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Objective

What happens if a fast-food restaurant chain lowers the calories in a children's meal bundle (CMB), mainly by reducing the portion size of French fries? This study examines how such changes may influence within-meal selections. Specifically, do lower-calorie changes lead to within-meal calorie compensation?

Methods

Item-level anonymous transaction data were collected for thirty chain-owned representative US restaurants during June, July, and August of 2011 (pre-changes) and 2012 (post-changes) with a focus on transaction records that included a CMB. Mixed-effects, repeated measures estimation techniques were used for the analysis. Outcome measures were the percentage and caloric profile of specific entrée items, side items, and beverages purchased in all children selecting meals.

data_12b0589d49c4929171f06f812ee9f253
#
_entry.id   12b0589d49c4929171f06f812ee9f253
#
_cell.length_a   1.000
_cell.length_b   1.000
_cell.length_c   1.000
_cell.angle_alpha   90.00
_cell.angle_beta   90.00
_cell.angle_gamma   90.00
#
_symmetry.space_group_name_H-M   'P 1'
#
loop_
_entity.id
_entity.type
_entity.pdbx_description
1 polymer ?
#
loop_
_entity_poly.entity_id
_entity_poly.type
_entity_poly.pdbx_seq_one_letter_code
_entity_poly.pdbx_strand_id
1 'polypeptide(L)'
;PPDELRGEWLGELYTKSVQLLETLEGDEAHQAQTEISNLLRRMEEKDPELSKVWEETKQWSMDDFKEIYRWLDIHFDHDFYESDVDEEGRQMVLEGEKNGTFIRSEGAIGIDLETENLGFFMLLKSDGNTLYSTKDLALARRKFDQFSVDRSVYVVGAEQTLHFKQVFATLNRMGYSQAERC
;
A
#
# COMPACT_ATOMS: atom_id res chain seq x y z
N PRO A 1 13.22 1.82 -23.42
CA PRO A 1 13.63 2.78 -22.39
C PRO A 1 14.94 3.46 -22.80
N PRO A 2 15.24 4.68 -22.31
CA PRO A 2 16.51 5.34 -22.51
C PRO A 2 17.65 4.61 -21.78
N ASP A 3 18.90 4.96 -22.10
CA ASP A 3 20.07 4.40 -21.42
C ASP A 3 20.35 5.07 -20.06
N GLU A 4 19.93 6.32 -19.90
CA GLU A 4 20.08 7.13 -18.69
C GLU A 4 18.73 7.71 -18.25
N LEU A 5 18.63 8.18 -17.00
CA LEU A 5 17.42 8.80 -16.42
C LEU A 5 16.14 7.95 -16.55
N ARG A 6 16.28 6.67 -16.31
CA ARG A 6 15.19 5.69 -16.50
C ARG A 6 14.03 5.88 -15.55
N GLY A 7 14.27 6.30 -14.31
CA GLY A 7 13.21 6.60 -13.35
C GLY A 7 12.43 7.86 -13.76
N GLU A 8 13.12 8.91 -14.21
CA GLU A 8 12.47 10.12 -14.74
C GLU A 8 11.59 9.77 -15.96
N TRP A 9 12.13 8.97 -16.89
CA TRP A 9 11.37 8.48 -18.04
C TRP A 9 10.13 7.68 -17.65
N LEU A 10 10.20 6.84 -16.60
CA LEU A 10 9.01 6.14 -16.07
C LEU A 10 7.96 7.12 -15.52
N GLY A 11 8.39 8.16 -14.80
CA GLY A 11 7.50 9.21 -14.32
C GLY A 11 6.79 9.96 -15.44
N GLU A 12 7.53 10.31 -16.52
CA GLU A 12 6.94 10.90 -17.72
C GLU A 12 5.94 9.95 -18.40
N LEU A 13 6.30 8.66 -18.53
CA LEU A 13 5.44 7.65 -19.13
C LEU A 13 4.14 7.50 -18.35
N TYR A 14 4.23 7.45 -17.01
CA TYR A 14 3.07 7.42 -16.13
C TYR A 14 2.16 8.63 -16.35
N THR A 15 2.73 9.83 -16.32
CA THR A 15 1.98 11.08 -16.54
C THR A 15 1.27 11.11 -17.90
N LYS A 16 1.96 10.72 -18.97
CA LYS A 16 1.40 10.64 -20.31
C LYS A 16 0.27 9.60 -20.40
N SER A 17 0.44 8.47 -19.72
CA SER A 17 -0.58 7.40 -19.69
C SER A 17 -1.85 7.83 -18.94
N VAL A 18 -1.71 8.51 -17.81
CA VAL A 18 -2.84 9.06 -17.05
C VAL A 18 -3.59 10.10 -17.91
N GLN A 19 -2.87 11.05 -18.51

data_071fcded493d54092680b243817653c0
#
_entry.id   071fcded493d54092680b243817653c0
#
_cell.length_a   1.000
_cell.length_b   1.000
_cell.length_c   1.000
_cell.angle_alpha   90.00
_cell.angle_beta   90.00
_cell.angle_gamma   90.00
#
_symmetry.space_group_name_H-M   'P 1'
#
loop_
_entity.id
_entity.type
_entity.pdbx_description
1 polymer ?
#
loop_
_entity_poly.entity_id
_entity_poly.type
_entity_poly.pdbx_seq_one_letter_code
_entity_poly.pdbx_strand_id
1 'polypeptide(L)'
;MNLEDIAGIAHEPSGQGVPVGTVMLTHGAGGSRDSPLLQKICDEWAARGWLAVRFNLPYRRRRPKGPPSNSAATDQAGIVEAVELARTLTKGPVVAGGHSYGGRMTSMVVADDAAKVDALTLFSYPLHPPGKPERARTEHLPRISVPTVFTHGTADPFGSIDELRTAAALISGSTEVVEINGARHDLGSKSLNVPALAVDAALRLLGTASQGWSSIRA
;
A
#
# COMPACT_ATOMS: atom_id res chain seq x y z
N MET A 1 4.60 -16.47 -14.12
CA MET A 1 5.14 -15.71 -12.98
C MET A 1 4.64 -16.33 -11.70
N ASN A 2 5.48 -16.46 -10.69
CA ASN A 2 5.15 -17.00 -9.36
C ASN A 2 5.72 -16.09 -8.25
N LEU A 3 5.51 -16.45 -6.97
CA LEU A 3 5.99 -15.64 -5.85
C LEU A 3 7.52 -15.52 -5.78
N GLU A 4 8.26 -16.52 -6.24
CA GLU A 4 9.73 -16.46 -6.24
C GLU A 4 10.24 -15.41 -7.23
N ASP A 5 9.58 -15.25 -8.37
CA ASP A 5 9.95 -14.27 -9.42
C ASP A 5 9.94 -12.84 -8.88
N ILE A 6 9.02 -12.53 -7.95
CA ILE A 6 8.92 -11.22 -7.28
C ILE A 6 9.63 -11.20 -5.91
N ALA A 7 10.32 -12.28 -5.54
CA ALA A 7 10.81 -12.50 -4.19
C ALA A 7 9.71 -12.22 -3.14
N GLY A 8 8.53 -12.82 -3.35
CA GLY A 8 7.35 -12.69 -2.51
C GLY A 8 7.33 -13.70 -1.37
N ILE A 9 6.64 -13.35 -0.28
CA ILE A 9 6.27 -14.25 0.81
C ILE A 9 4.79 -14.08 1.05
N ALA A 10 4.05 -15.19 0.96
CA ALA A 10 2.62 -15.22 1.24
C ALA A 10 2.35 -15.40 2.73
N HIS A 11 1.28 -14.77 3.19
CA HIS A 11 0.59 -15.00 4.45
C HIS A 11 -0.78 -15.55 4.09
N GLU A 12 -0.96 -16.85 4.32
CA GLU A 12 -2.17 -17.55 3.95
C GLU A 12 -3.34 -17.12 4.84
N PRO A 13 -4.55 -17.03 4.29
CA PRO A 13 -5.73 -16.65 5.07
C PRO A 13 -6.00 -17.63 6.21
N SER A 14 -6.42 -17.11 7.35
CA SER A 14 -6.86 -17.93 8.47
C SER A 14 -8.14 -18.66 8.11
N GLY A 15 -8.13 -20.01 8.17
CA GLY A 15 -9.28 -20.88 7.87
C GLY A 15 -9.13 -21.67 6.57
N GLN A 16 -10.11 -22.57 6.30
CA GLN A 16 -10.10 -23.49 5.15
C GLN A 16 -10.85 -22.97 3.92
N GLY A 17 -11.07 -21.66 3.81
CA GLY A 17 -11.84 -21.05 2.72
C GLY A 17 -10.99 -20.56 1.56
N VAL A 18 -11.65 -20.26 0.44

Results

The new CMB resulted in selected children's meals that had an average of 18.8% fewer calories (P < 0.001). Additionally, a greater percentage of meals had milk (P < 0.001) compared to the prior year.

Conclusion

Small changes in the automatic—or default—foods offered or promoted in children's meals can reduce calorie intake and improve the overall nutrition from selected foods as long as there is still an indulgence. Importantly, balancing a meal with smaller portions of favored foods might avoid reactance and overeating. Just as managers have done this in restaurants, parents can do this at home.